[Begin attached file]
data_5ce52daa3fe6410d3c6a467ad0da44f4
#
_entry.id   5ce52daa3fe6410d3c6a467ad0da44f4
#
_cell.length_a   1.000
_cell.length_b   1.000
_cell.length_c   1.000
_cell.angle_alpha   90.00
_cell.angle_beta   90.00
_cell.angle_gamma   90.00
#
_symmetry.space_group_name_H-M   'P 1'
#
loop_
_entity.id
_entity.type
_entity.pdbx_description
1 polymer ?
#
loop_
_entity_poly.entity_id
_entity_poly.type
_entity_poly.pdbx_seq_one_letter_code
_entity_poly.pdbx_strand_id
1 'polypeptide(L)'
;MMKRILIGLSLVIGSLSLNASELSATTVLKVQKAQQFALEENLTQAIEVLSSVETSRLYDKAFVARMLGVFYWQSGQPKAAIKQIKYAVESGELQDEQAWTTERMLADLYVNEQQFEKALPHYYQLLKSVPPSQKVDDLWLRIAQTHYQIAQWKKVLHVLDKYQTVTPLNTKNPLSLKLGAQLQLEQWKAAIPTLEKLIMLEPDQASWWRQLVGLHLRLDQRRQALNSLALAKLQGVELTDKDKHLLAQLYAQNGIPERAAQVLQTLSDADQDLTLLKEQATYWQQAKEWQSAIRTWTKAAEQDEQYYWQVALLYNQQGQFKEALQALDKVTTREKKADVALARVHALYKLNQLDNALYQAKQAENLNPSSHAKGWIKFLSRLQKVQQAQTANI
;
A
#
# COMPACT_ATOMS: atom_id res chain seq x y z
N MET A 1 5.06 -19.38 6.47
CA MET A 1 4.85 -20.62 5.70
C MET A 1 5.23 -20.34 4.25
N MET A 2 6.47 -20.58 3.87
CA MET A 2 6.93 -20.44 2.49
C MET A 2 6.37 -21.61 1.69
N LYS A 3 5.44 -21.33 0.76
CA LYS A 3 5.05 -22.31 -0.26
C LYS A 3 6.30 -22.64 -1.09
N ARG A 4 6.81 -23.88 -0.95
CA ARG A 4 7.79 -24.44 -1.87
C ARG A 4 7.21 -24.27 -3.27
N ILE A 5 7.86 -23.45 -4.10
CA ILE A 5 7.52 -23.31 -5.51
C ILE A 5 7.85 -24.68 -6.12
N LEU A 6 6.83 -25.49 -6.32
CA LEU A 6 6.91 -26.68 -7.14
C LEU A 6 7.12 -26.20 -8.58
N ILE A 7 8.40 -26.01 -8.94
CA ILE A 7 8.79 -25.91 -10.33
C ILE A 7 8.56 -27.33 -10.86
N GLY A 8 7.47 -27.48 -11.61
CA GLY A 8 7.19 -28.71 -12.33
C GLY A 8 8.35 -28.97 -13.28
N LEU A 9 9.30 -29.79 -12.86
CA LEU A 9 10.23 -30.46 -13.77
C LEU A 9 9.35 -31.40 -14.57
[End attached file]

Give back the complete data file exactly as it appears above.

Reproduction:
data_5ce52daa3fe6410d3c6a467ad0da44f4
#
_entry.id   5ce52daa3fe6410d3c6a467ad0da44f4
#
_cell.length_a   1.000
_cell.length_b   1.000
_cell.length_c   1.000
_cell.angle_alpha   90.00
_cell.angle_beta   90.00
_cell.angle_gamma   90.00
#
_symmetry.space_group_name_H-M   'P 1'
#
loop_
_entity.id
_entity.type
_entity.pdbx_description
1 polymer ?
#
loop_
_entity_poly.entity_id
_entity_poly.type
_entity_poly.pdbx_seq_one_letter_code
_entity_poly.pdbx_strand_id
1 'polypeptide(L)'
;MMKRILIGLSLVIGSLSLNASELSATTVLKVQKAQQFALEENLTQAIEVLSSVETSRLYDKAFVARMLGVFYWQSGQPKAAIKQIKYAVESGELQDEQAWTTERMLADLYVNEQQFEKALPHYYQLLKSVPPSQKVDDLWLRIAQTHYQIAQWKKVLHVLDKYQTVTPLNTKNPLSLKLGAQLQLEQWKAAIPTLEKLIMLEPDQASWWRQLVGLHLRLDQRRQALNSLALAKLQGVELTDKDKHLLAQLYAQNGIPERAAQVLQTLSDADQDLTLLKEQATYWQQAKEWQSAIRTWTKAAEQDEQYYWQVALLYNQQGQFKEALQALDKVTTREKKADVALARVHALYKLNQLDNALYQAKQAENLNPSSHAKGWIKFLSRLQKVQQAQTANI
;
A
#
# COMPACT_ATOMS: atom_id res chain seq x y z
N MET A 1 5.06 -19.38 6.47
CA MET A 1 4.85 -20.62 5.70
C MET A 1 5.23 -20.34 4.25
N MET A 2 6.47 -20.58 3.87
CA MET A 2 6.93 -20.44 2.49
C MET A 2 6.37 -21.61 1.69
N LYS A 3 5.44 -21.33 0.76
CA LYS A 3 5.05 -22.31 -0.26
C LYS A 3 6.30 -22.64 -1.09
N ARG A 4 6.81 -23.88 -0.95
CA ARG A 4 7.79 -24.44 -1.87
C ARG A 4 7.21 -24.27 -3.27
N ILE A 5 7.86 -23.45 -4.10
CA ILE A 5 7.52 -23.31 -5.51
C ILE A 5 7.85 -24.68 -6.12
N LEU A 6 6.83 -25.49 -6.32
CA LEU A 6 6.91 -26.68 -7.14
C LEU A 6 7.12 -26.20 -8.58
N ILE A 7 8.40 -26.01 -8.94
CA ILE A 7 8.79 -25.91 -10.33
C ILE A 7 8.56 -27.33 -10.86
N GLY A 8 7.47 -27.48 -11.61
CA GLY A 8 7.19 -28.71 -12.33
C GLY A 8 8.35 -28.97 -13.28
N LEU A 9 9.30 -29.79 -12.86
CA LEU A 9 10.23 -30.46 -13.77
C LEU A 9 9.35 -31.40 -14.57